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Some sort of apology may be framed for them who seek to extract from the world, pleasure of one kind or other. But for those who know no pleasure, farther than adding house to house, and field to field, and calling them their own, it is hardly possible to frame any apology. Such persons are idolaters of the worst kind; for they have made the world their God. They daily worship and bow down before it ; and hold nothing to be mean or base, which can promote the enlargement of their fortune. He is an abuser of the world, let his possession of it be ever so ample, who knows nothing higher than the gains of the world. He is an abuser of the world, who sacrifices probity, virtue, or humanity, to its interests. He is an abuser of the world, who cannot occasionally retreat from it, to consider what character he bears in the sight of God; and to what issue his conduct will bring him at last. In a word, the world is then properly used, when it is generously and beneficially enjoyed; neither hoarded up by avarice, nor squandered by ostentation.

III. THE world is abused, by those who employ its advantages to the injury or oppression of their brethren. Under this class are included the worst and most criminal abusers of the world; who turn against their fellow-creatures those advantages with which it has pleased Heaven to distinguish them. It is a class which comprehends the sovereign who tyrannises over his people; the great man who depresses his dependants; the master who is cruel to his servants; every one, in fine, who renders his superiority of any kind, whether of wealth or power, innecessarily grievous to those who are his inferiours;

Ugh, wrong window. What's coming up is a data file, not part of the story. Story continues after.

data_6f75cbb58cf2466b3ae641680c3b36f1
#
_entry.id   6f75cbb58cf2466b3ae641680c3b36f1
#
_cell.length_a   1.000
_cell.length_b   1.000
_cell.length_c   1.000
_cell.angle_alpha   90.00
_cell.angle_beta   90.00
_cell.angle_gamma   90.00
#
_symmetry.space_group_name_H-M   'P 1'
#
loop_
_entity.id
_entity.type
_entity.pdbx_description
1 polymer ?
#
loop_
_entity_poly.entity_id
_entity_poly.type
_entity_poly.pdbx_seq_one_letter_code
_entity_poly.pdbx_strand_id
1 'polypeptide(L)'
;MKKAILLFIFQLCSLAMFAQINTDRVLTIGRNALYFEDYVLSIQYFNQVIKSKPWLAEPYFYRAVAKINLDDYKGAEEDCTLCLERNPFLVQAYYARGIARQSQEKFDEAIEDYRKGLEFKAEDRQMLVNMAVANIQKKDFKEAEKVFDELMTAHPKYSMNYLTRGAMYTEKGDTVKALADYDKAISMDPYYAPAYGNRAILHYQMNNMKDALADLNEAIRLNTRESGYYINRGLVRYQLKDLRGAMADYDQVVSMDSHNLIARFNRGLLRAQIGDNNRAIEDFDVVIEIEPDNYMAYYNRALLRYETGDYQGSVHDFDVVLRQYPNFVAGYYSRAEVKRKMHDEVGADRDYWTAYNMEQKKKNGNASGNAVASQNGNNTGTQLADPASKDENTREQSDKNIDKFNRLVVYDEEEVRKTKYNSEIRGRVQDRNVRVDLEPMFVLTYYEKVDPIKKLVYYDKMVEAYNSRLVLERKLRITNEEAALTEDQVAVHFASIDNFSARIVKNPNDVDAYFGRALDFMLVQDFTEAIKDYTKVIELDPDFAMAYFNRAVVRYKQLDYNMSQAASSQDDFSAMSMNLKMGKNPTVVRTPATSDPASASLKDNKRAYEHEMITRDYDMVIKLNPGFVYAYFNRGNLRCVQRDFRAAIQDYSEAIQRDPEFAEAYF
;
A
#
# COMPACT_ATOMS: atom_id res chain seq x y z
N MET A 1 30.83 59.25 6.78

whose superciliousness dejects the modest; whose insolence tramples on the poor; whose rigour makes the widow and the orphan weep. Persons of this character, while thus abusing the advantages of the world, may, for a while, enjoy their triumph. But let them not think their triumph is always to last. Their turn shall come to be humbled as low as those whom they now oppress. For there is a vigilant eye in the heavens, attentive to observe their procedure. There is an impartial ear which listens to every just complaint preferred against them. There is an irresistible arm stretched over their heads, whose weight they shall one day feel. The sovereign of the universe characterises himself in the sacred writings, as peculiarly an adversary to the insolent and haughty. For the oppression of the poor, for the sighing of the needy, now will I arise, saith the Lord; I will set him in safety from him that puffeth at him. * I will come near to you in judgment; and I will be a swift witness against those that oppress the hireling in his wages, the widow, and the fatherless, and that turn aside the stranger from his right. He that oppresseth the poor, reproacheth his Maker. ‡ The Lord will plead their cause; and spoil the soul of those that spoiled them. S

After hearing these awful words, is it not strange, O men, at once infatuated and cruel! that you cannot use the world without abusing it to the distress of your brethren? brethren? Even supposing no punishment

to be threatened, no arm to be lifted up against you, is there nothing within you that relents at the cir

* Psalm xii. 5.`
Prov. xiv. 31.

+ Malachi, iii. 5

§ Prov. xxii. 23.